October 9, 2009
AIA Members Speak Out
More Gunfire at the RFI Corral

Summary: The Sept. 25 article, “Shootout at the RFI Corral” by Grant A. Simpson, FAIA, and Jim Atkins, FAIA, elicited a number of e-mail responses from AIArchitect readers. Edited versions of some of those comments are presented here.

When Change Orders Become a Profit Center
For over 35 years I had an architectural and engineering practice of medium size (average 25 persons). We did many kinds of projects including numerous schools, hospitals, commercial work, and for nearly all government agencies—DOE, Navy, Air Force, GSA, USPS, etc. I am now retired.

I witnessed the exact chronology that this article intones—the steady transition of handling change orders as a fairly minor effort in the work, usually worked out on a cordial cooperative basis, to the myriad of RFIs many contractors send today. Contractors now often develop these requests with the pure intent of increasing the project costs and therefore the contractor's remuneration. With the reduction of pride in the work there seems to have been a corresponding rise in the number of RFIs.

On one particularly troublesome school project in the l990s, I recall one of the subs telling me that the young brash superintendent at weekly meetings would rub his palms together and ask repeatedly: "How many change orders do you have for me this week?" and chide them if they didn't have enough. This firm frequently sent in a flood of RFIs, some with "rule of thumb" costs instead of actual estimates. Some claims, of course, were legitimate, but many were frivolous and some downright ridiculous. As an example, the contractor left a large roof open and unprotected for a weekend and then sent an RFI claiming additional payment for damage to existing insulation, etc. All claims were resolved finally for either no change or for pennies on the dollar to the contractor, but only after an unbelievable amount of our time, consultant hours, outside estimators’ time, attorneys’ time, etc.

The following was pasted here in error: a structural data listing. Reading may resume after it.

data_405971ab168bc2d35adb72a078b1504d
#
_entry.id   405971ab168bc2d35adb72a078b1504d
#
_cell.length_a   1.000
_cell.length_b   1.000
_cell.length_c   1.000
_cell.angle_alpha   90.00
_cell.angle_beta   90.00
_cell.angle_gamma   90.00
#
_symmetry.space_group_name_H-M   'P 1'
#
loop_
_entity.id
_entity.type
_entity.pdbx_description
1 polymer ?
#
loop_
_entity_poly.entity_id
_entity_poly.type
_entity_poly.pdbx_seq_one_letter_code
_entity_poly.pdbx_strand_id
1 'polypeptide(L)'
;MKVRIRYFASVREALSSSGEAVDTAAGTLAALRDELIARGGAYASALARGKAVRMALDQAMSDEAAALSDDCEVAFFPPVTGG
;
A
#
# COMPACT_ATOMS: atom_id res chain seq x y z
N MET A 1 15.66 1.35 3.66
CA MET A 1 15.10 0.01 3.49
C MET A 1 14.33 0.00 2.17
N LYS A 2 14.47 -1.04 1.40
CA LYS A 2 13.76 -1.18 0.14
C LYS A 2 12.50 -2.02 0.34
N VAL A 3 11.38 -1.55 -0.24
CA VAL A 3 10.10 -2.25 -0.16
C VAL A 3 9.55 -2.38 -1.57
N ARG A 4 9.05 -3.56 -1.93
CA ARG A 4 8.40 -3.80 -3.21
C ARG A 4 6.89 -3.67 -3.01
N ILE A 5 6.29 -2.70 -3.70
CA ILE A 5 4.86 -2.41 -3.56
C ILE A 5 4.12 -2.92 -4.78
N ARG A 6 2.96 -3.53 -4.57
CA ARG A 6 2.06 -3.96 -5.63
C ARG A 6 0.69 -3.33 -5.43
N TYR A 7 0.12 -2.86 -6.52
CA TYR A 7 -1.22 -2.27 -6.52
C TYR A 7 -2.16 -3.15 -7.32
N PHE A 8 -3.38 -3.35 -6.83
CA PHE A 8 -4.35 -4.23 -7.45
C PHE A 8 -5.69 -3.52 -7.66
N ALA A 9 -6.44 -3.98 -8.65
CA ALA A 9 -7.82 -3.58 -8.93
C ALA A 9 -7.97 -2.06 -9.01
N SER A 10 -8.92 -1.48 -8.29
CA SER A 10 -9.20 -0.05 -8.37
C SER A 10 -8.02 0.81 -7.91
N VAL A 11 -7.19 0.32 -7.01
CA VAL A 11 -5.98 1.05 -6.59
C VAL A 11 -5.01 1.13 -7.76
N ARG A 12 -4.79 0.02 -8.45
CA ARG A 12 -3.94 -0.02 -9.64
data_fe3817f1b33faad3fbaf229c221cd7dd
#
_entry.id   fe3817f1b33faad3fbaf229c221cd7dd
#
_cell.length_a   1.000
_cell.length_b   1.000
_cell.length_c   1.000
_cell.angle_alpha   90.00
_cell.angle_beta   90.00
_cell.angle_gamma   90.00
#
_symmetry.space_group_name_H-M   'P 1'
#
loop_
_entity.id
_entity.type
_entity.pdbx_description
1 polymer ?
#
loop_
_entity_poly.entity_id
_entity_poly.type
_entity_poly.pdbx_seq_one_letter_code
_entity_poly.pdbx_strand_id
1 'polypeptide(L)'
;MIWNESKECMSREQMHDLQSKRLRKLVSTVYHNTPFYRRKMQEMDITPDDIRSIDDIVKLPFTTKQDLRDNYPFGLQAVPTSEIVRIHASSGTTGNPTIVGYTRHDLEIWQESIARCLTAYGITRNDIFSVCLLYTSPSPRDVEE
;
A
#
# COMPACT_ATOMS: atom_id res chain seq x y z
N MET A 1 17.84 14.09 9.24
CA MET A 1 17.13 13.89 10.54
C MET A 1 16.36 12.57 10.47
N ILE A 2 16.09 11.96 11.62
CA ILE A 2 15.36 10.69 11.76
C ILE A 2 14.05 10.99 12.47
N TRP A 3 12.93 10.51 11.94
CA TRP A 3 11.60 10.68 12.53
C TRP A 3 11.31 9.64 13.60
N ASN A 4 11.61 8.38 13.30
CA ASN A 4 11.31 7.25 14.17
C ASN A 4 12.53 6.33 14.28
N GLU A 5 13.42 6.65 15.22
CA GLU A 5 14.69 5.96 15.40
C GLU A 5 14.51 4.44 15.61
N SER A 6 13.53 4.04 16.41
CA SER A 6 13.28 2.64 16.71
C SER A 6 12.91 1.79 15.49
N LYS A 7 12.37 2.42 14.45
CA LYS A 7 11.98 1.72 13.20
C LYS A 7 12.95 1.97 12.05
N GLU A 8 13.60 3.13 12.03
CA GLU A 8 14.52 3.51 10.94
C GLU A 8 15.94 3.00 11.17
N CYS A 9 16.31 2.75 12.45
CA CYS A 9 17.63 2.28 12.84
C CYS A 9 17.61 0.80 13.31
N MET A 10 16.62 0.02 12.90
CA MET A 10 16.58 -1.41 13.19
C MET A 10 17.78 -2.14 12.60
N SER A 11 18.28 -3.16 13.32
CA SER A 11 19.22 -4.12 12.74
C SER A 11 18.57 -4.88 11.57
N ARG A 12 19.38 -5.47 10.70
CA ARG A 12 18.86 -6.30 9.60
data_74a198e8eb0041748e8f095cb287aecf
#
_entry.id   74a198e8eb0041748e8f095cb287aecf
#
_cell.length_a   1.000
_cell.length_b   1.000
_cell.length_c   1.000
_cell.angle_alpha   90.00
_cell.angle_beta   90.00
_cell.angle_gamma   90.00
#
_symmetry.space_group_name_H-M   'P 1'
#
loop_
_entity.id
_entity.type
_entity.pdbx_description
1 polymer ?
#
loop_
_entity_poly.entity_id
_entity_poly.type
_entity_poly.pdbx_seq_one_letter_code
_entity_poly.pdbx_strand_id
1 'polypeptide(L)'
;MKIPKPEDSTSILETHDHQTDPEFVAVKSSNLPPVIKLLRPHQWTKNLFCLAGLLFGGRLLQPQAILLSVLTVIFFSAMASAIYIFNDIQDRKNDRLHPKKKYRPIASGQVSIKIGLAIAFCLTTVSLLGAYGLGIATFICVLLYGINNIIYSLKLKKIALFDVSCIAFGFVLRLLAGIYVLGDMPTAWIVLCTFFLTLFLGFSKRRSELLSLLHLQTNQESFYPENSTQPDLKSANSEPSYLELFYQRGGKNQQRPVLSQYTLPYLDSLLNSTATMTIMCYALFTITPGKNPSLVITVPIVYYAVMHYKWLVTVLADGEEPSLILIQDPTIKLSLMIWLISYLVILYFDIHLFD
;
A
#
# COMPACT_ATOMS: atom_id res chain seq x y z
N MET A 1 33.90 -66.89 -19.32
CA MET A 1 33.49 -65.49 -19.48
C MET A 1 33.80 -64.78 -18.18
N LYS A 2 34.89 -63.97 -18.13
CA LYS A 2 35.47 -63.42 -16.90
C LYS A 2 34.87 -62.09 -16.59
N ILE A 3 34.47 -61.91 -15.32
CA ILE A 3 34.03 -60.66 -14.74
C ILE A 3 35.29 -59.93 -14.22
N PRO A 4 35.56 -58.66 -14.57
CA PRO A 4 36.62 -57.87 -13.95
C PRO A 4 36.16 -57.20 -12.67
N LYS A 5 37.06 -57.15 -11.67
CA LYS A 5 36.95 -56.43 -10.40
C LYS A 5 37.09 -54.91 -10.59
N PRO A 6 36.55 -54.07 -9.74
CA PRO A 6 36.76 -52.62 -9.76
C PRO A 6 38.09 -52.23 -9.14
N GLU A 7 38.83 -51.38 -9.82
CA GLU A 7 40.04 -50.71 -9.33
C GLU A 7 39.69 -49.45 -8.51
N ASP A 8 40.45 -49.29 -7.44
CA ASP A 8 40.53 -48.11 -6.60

From what I hear from colleagues still in practice, this sort of thing has often become the rule rather than the exception, especially on larger projects. Perhaps that is the impetus behind some of the design-build projects. I did not have experience with those.

I would emphasize a special caution on major remodeling projects (and our firm did many). Matching up new work with existing conditions is a challenge the architect and especially his or her consultants must do well to avoid detail and delay claims by contractors.

Of course, in bid work, owners love low bids—however, getting the right contractor will always be most important and lucky. Usually, the applicable protective clauses are in the modern carefully considered contract documents, but the contractor often will try to make a case anyway—being knowledgeable and “cordially firm” helps. Keep good records.

On the other hand, we did have an Air Force base crew readiness building in which the contractor put up a wall poster at final inspection bragging about how few change orders had been claimed during the job. He had also done a very good job. So maybe there is hope as long as architects do good work and protect their back sides as much as possible.

The Simpson/ Atkins article is well worth disseminating and reading.


Architects Misuse RFIs Too
Entertaining article; but the plain truth is that litigation hasn’t proliferated the RFI. As someone with almost 30 years’ experience as both an architect and a contractor with large projects, I have seen the inability of design teams to complete contract documents has increased beyond measure. I have heard this complaint from contractors and architects alike. 100 percent CDs are now looked at as 80 percent CDs with the rest of the design to be completed with RFIs. This seems almost universal and seems to be related to the inability of many firms to keep to internal budgets, such as the design team using up time allotted for construction documents thus leaving the production team short of adequate funds or time to complete the construction documents.